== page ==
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Author Topic: Should I compete in bench press?  (Read 6560 times)
Posts: 1

« on: January 21, 2013, 09:34:40 PM »

I am 33 and have been training since I was 16 (mostly bodybuilding mind you), with a 7 year lay off due to injury (not training related mind you) in 2005. Been back lifting for 3 months and have been surprised how much I can bench press. Im around 81KG (178 pounds) and benching 140 KG (308 pounds) for 3 reps. Although my best in 2005 was 160KG (352 pounds)so not there yet!!

I have always wanted to try competing at bench, but due to the lay off ive never done it. I was wondering if you guys think I am strong enough to compete in a bench press 1RM competition? If so have you any advice for me?

By the way I dont pause at the bottom when benching at the moment, so not sure how much this will effect me. I also tend to bench with a fairly close grip, so not your usual powerlifting style. Always been natural also and the only supplements I've ever taken is protein powder.

Any advice would be appreicated Smiley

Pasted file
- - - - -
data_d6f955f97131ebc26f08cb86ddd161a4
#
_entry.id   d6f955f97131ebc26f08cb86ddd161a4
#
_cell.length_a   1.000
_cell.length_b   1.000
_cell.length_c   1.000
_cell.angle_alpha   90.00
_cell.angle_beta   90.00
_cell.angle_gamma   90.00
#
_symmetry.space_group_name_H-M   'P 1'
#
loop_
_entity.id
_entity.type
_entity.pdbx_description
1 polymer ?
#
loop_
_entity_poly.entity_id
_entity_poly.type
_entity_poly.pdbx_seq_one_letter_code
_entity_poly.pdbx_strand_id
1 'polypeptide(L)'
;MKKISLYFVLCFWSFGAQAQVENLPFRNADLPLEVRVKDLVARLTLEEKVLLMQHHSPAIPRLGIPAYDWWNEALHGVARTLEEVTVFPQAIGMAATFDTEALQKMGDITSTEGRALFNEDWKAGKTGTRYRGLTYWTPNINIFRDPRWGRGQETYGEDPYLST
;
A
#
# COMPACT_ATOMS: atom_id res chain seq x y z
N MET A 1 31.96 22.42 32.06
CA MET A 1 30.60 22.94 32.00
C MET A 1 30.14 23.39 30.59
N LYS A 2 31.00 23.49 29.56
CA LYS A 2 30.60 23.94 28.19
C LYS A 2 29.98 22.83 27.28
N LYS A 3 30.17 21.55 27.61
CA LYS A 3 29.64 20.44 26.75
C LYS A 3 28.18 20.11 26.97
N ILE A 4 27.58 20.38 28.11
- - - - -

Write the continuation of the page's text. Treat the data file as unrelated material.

Posts: 44

« Reply #1 on: January 21, 2013, 10:26:17 PM »

Hi mate.

Yes. You can compete regardless of how strong you are. At your bodyweight and strength you would be competitive. Go to BDFPA or GBPF to find relevant competitions.

If you practice paused benching you will find you will soon be able to match your TnG max. It took me about 5 weeks.
Jon Bibb
Posts: 861

2011 Mike Williams Classic Masters Champion

« Reply #2 on: February 01, 2013, 10:01:55 AM »

Definately,160 kg is a fantastic bench,especially for a natural.
Posts: 7994

Author of The Tower Grave - available on Amazon!

« Reply #3 on: March 19, 2013, 09:12:10 PM »

Yep you'd qualify for the British finals in either federation and probably make top 3 or top 5 in the country. U82.5kg is a very competitive class though, so don't expect British titles at 160kg but possibly regional titles and/or records.

You must learn to pause for a two count or as many do, 'and one' then press. The bar must be still. You need to practice holding the tension in your lats with an arched back to make the most of the pause. Standard flat back benching won't let you hold tension and the pause won't let you use elastic tension.

Close grip is best. Little fingers inside the markers for me with the outside of my palms just touching the edgebof the marker. Elbows in, bench.
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